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Clive Lewis to read letter from Norwich 17-year-old, Ruby Staton, in votes at 16 debate

PUBLISHED: 13:03 03 November 2017

Clive Lewis, Norwich South MP, will read 17-year-old Ruby Staton's letter in a parliamentary debate on lowering the voting age to 16. Photo: Norwich Youth Advisory Board

Clive Lewis, Norwich South MP, will read 17-year-old Ruby Staton's letter in a parliamentary debate on lowering the voting age to 16. Photo: Norwich Youth Advisory Board

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Clive Lewis is due to speak in the House of Commons today during a debate on extending the franchise to 16- and 17-year-olds.

The Labour MP will read a letter from 17-year-old Ruby Staton, from Notre Dame Sixth Form, detailing her argument in favour of lowering the voting age.

In her letter, Ruby said: “I’d say the best argument against our democracy is a five minute conversation with a 16- or 17-year-old that desperately wants the opportunity to vote but can’t.”

Mr Lewis described his choice to use Ruby’s words instead of his own as a “symbolic gesture”, to represent the fact that this age group is effectively voiceless in parliament.

The Norwich South MP added that the campaign for votes at 16 was important to him in light of the EU referendum.

“This is a massive issue.

“We’ve paid a price for the government not giving 16- and 17-year-olds a vote on the Brexit.

“They can do all these things but they can’t have a say in the future of this country.

“This is about giving them a voice - at 16 you’re deemed an adult, and in that sense I think its high time that they had a vote.”

Mr Lewis added that he had considered what he could do to empower young people in his Norwich South constituency

He reached out to the Norwich Youth Advisory Board, which Ruby is a member of, to get their views. He said; “I wanted to be their mouthpiece.”

The MP also said he supported greater political education in schools and colleges.

He said: “Its not about box ticking - democracy is about having informed citizens.”

Following the debate, MPs are due to vote on a bill to lower the voting age to 16, which has been brought to the Commons by Labour MP Jim McMahon.

The Greater Manchester MP told Buzzfeed News he was quietly optimistic about its chances, and said: “I think the time has come.

“A lot of the arguments that are being made to deny 16 and 17 year olds the right to vote today were the same arguments being deployed 100 years ago to deny women the right to vote.”

Campaigners say that 16-year-olds can marry, pay taxes, join a union, and consent to sex, all of which are marks of adulthood.

According to Office of National Statistics figures, Norwich has 2,389 16- and 17-year-olds.

Ruby Staton’s letter:

I first became interested in politics during the 2010 General Election. I remember being in my kitchen aged 10 and asking my mum all about how elections work, and I vividly remember that I couldn’t wait to vote. Seven years later and I am still excited at the possibility of voting.

“I support votes at sixteen for so many reasons. Winston Churchill once said that ‘the best argument against democracy is a five minute conversation with the average voter’. I’d say, the best argument against our democracy is a five minute conversation with a 16 or 17 year old that desperately wants the opportunity to vote but can’t. We Brits pride ourselves on being progressive, a role model to the world. It is on this issue that we need to lead the way next. Our democracy needs to include these powerful young voices; we cannot let our democracy fall behind.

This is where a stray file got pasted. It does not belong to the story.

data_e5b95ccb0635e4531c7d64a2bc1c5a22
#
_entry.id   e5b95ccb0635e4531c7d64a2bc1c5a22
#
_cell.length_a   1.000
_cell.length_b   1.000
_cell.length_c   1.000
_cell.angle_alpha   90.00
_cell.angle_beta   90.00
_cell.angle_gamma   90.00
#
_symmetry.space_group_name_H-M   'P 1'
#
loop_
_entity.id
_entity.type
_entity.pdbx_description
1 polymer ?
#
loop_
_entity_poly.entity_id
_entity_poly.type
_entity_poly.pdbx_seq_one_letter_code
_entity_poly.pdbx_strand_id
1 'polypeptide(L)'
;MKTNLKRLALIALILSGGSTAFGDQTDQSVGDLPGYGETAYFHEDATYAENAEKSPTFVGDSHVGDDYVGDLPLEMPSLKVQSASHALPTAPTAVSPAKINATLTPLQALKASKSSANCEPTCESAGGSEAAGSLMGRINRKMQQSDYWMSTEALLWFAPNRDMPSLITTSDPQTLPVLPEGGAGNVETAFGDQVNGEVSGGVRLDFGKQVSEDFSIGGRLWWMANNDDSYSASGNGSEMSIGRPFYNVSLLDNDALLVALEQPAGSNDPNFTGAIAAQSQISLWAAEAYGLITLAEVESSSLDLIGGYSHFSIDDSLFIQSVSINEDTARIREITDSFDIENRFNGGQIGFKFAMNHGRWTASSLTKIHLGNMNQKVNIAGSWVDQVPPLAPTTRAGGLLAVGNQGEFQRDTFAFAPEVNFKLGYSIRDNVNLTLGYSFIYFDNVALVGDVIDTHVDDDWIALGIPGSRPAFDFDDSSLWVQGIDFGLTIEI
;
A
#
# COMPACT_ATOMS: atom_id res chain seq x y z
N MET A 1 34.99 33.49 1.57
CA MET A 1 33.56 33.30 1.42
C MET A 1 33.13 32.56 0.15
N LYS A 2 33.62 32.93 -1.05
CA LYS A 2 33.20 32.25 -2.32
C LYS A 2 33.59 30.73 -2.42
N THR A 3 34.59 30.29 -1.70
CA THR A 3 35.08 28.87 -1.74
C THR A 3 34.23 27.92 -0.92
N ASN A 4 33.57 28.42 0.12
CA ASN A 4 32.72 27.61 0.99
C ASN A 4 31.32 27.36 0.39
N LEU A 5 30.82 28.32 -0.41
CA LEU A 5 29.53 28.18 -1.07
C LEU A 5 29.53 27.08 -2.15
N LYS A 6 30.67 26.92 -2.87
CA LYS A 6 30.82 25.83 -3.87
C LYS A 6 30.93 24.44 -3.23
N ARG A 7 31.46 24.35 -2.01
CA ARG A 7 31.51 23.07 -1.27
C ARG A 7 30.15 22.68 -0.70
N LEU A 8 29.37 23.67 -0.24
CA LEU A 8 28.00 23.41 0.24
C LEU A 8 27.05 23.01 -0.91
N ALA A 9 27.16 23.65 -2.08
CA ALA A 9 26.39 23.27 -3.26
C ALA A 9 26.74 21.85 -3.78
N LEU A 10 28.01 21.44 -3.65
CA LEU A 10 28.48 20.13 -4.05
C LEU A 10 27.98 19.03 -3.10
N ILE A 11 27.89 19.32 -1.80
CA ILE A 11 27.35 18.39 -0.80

“You’re quite right if you’re thinking that not all 16 and 17 year olds want to vote, or have any interest in politics. But neither do all over-18s. I don’t think this issue is about those who don’t want to vote, it’s about those who do, and giving us that option.

“Interest in politics among young people is rising, and many issues affect us - the mental health services available for young people, our education system, housing, benefits, minimum wage, and so much more. At this time in our lives, we, as young people, are fresh out of, or continuing in education, surrounded by others well-placed to educate us on world issues and politics. We hold specialist knowledge on issues affecting the people of our generation. The best voice for young people is the voice of young people.

“Some people may not come out to vote, but that should not deter you from supporting this bill. Allow those of us at this age to vote if we wish. Our generation deserves a voice in the democratic process as much as any other, and at a time when the UK is facing key decisions about its future, it is now essential to give us the vote.

“Democracy is great, let’s enhance it.”

About Ruby:

Ruby Staton is a 17-year-old student at Notre Dame Sixth Form, studying History, Politics and English.

She is also a member of the Norwich Youth Advisory Board: a local group which provides a platform for young people to have a voice, advises local government on youth issues, and campaigns on issues affecting young people in Norwich.

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